Veteran bass Matti Salminen as Philip II started somewhat hesitatingly but summoning his vocal reserves, rising to the occasion and giving an outstanding portrayal of this great role. Bass Eric Halfvarson was the uncompromising grand inquisitor, and succeeded in bringing out the malice of the character. Mezzo-soprano Ekaterina Semenchuk took on the role of the duplicitous Eboli, who is in love with Don Carlo and when rebuffed, betrays him and the queen. Her singing and acting captured all the dramatic changes in her demeanor, displaying arrogance, pride, anger and remorse as necessary.
The most complex but key character of the opera is Rodrigo, Marquis of Posa, which was sung by baritone Thomas Hampson. This character is a creation of Schiller, and has no historical authenticity. Rodrigo is the only true friend and confidant of the king, and is also the bridge of communication between Elisabetta and Don Carlo. It is he who encourages the latter to support the Flemish insurrection against Spain. Hampson’s voice still retains its wonderful mellifluous character, making him one of the world’s foremost baritones.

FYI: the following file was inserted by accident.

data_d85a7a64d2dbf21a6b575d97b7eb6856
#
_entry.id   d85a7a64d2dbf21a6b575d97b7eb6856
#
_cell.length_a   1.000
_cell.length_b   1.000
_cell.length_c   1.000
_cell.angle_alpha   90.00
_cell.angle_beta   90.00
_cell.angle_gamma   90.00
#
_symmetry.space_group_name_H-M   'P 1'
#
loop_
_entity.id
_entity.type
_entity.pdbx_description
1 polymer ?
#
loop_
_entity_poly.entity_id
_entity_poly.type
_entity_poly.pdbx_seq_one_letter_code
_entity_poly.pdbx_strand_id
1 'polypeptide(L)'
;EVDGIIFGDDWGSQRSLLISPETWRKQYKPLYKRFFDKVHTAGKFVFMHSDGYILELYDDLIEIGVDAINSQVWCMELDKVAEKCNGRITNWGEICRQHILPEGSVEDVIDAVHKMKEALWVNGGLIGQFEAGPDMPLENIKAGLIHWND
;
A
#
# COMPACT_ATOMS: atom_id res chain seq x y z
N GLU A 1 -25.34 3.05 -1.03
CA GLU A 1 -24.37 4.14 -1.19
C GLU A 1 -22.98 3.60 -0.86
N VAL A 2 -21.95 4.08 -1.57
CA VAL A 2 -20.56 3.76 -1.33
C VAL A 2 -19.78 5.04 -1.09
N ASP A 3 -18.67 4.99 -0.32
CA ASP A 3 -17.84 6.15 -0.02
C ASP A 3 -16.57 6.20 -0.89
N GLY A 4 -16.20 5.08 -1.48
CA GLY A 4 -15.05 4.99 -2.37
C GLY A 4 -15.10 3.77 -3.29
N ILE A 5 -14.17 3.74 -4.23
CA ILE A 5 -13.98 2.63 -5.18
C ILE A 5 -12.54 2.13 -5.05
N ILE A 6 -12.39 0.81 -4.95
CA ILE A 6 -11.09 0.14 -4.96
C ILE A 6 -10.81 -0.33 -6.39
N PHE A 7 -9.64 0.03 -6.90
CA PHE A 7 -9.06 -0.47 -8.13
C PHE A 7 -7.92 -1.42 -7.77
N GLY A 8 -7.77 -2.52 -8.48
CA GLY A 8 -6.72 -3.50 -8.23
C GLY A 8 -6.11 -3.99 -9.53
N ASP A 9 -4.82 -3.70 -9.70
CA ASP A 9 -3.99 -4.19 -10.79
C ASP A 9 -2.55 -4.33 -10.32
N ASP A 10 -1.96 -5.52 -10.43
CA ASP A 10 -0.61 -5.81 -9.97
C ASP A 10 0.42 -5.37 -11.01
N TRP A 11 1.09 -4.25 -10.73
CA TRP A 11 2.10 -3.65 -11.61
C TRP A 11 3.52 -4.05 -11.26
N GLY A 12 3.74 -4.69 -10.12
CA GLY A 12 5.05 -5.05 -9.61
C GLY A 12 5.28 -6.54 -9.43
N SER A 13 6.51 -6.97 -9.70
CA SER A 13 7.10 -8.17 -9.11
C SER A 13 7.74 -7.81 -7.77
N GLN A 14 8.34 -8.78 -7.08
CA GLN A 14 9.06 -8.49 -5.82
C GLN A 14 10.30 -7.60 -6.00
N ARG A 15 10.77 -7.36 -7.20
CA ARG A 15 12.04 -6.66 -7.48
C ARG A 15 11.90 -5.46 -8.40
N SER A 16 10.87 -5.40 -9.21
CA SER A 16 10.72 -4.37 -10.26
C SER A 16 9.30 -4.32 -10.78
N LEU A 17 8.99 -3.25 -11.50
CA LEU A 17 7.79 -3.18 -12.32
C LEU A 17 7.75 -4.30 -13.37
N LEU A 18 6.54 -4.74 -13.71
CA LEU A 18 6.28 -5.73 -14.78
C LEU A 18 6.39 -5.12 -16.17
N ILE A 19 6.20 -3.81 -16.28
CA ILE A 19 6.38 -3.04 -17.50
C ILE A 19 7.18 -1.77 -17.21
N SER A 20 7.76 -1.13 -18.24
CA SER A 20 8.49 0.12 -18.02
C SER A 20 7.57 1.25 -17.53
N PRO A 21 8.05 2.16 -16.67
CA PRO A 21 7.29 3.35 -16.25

To me, Act 4 of this opera represents the pinnacle not only of Verdi’s oeuvre but arguably of all opera. It has everything: love, devotion, pity, sacrifice, hate, jealousy, revenge and anger, set in the background of religious and political conflict. It begins with the great soliloquy of “King Philip Ella giammai m’amo” (She never loved me), sung with passion, dignity and sadness by Salminen – when he bemoans the fact that his wife has no affection for him. Then follows the confrontation with Philip and the grand inquisitor, where the former confides that his son has committed treason. The inquisitor agrees to the king’s decision to kill him, but asks in turn for the head of Rodrigo. Philip angrily refuses. This famous duet between the two basses was most convincingly executed.